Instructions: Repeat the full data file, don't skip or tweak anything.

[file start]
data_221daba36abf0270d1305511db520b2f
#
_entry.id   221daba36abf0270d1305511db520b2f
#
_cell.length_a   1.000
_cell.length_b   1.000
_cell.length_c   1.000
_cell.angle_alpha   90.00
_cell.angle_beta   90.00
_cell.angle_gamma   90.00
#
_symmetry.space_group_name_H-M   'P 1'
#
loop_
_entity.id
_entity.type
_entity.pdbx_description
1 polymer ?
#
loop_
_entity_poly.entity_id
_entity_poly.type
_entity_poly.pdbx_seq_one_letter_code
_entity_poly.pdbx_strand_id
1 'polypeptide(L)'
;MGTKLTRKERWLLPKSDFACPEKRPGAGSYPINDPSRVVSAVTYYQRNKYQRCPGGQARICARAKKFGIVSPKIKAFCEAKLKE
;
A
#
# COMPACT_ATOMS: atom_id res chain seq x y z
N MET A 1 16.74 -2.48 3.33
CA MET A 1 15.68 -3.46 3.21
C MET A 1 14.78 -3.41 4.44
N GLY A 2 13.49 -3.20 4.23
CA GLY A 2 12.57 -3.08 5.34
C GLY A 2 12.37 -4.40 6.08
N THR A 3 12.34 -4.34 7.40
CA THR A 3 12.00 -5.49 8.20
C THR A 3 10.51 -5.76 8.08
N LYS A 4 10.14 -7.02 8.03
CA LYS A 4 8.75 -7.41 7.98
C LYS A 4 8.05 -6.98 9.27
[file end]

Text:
data_221daba36abf0270d1305511db520b2f
#
_entry.id   221daba36abf0270d1305511db520b2f
#
_cell.length_a   1.000
_cell.length_b   1.000
_cell.length_c   1.000
_cell.angle_alpha   90.00
_cell.angle_beta   90.00
_cell.angle_gamma   90.00
#
_symmetry.space_group_name_H-M   'P 1'
#
loop_
_entity.id
_entity.type
_entity.pdbx_description
1 polymer ?
#
loop_
_entity_poly.entity_id
_entity_poly.type
_entity_poly.pdbx_seq_one_letter_code
_entity_poly.pdbx_strand_id
1 'polypeptide(L)'
;MGTKLTRKERWLLPKSDFACPEKRPGAGSYPINDPSRVVSAVTYYQRNKYQRCPGGQARICARAKKFGIVSPKIKAFCEAKLKE
;
A
#
# COMPACT_ATOMS: atom_id res chain seq x y z
N MET A 1 16.74 -2.48 3.33
CA MET A 1 15.68 -3.46 3.21
C MET A 1 14.78 -3.41 4.44
N GLY A 2 13.49 -3.20 4.23
CA GLY A 2 12.57 -3.08 5.34
C GLY A 2 12.37 -4.40 6.08
N THR A 3 12.34 -4.34 7.40
CA THR A 3 12.00 -5.49 8.20
C THR A 3 10.51 -5.76 8.08
N LYS A 4 10.14 -7.02 8.03
CA LYS A 4 8.75 -7.41 7.98
C LYS A 4 8.05 -6.98 9.27